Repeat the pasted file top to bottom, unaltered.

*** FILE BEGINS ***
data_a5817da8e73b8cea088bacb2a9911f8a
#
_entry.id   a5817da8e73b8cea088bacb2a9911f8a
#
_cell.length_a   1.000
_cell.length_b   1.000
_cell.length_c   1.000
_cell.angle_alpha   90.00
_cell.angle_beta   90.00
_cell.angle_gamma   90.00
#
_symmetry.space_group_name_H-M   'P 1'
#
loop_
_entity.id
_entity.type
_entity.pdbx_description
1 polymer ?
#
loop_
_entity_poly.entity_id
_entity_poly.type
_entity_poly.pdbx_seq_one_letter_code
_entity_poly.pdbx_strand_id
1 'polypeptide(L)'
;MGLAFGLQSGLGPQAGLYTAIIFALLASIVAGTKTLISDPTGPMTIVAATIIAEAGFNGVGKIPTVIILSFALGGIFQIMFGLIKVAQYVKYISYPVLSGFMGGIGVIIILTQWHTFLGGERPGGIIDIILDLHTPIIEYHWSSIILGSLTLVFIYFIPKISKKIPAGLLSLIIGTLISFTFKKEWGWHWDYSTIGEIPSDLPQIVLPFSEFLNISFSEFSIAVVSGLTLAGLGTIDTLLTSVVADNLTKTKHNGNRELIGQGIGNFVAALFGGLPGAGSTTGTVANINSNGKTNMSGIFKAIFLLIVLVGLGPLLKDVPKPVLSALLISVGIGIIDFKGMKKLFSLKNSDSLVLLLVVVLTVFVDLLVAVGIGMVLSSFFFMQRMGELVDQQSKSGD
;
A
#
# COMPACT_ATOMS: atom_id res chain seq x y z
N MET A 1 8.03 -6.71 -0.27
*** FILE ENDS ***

data_a5817da8e73b8cea088bacb2a9911f8a
#
_entry.id   a5817da8e73b8cea088bacb2a9911f8a
#
_cell.length_a   1.000
_cell.length_b   1.000
_cell.length_c   1.000
_cell.angle_alpha   90.00
_cell.angle_beta   90.00
_cell.angle_gamma   90.00
#
_symmetry.space_group_name_H-M   'P 1'
#
loop_
_entity.id
_entity.type
_entity.pdbx_description
1 polymer ?
#
loop_
_entity_poly.entity_id
_entity_poly.type
_entity_poly.pdbx_seq_one_letter_code
_entity_poly.pdbx_strand_id
1 'polypeptide(L)'
;MGLAFGLQSGLGPQAGLYTAIIFALLASIVAGTKTLISDPTGPMTIVAATIIAEAGFNGVGKIPTVIILSFALGGIFQIMFGLIKVAQYVKYISYPVLSGFMGGIGVIIILTQWHTFLGGERPGGIIDIILDLHTPIIEYHWSSIILGSLTLVFIYFIPKISKKIPAGLLSLIIGTLISFTFKKEWGWHWDYSTIGEIPSDLPQIVLPFSEFLNISFSEFSIAVVSGLTLAGLGTIDTLLTSVVADNLTKTKHNGNRELIGQGIGNFVAALFGGLPGAGSTTGTVANINSNGKTNMSGIFKAIFLLIVLVGLGPLLKDVPKPVLSALLISVGIGIIDFKGMKKLFSLKNSDSLVLLLVVVLTVFVDLLVAVGIGMVLSSFFFMQRMGELVDQQSKSGD
;
A
#
# COMPACT_ATOMS: atom_id res chain seq x y z
N MET A 1 8.03 -6.71 -0.27